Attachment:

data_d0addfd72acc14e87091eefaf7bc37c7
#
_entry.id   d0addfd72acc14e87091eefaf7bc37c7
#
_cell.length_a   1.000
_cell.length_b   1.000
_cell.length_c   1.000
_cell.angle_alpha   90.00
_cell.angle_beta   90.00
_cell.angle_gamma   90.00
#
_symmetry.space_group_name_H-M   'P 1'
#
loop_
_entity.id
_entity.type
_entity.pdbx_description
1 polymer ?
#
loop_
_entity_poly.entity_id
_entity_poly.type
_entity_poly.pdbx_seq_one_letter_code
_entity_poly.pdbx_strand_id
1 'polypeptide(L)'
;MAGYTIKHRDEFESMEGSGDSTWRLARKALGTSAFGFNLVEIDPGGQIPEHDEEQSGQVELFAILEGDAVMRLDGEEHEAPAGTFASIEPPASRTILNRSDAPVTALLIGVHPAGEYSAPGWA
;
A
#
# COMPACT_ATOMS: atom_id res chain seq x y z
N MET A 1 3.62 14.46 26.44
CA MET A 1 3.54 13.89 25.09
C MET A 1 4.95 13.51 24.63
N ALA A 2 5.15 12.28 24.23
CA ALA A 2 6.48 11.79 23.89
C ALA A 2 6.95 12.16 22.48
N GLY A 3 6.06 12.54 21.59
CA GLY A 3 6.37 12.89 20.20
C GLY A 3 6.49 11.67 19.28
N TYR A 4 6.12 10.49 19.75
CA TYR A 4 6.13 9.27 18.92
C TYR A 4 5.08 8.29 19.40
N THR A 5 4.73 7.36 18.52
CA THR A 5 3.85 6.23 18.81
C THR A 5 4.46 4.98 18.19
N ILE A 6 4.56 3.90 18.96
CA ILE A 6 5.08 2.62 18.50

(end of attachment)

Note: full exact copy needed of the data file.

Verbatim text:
data_d0addfd72acc14e87091eefaf7bc37c7
#
_entry.id   d0addfd72acc14e87091eefaf7bc37c7
#
_cell.length_a   1.000
_cell.length_b   1.000
_cell.length_c   1.000
_cell.angle_alpha   90.00
_cell.angle_beta   90.00
_cell.angle_gamma   90.00
#
_symmetry.space_group_name_H-M   'P 1'
#
loop_
_entity.id
_entity.type
_entity.pdbx_description
1 polymer ?
#
loop_
_entity_poly.entity_id
_entity_poly.type
_entity_poly.pdbx_seq_one_letter_code
_entity_poly.pdbx_strand_id
1 'polypeptide(L)'
;MAGYTIKHRDEFESMEGSGDSTWRLARKALGTSAFGFNLVEIDPGGQIPEHDEEQSGQVELFAILEGDAVMRLDGEEHEAPAGTFASIEPPASRTILNRSDAPVTALLIGVHPAGEYSAPGWA
;
A
#
# COMPACT_ATOMS: atom_id res chain seq x y z
N MET A 1 3.62 14.46 26.44
CA MET A 1 3.54 13.89 25.09
C MET A 1 4.95 13.51 24.63
N ALA A 2 5.15 12.28 24.23
CA ALA A 2 6.48 11.79 23.89
C ALA A 2 6.95 12.16 22.48
N GLY A 3 6.06 12.54 21.59
CA GLY A 3 6.37 12.89 20.20
C GLY A 3 6.49 11.67 19.28
N TYR A 4 6.12 10.49 19.75
CA TYR A 4 6.13 9.27 18.92
C TYR A 4 5.08 8.29 19.40
N THR A 5 4.73 7.36 18.52
CA THR A 5 3.85 6.23 18.81
C THR A 5 4.46 4.98 18.19
N ILE A 6 4.56 3.90 18.96
CA ILE A 6 5.08 2.62 18.50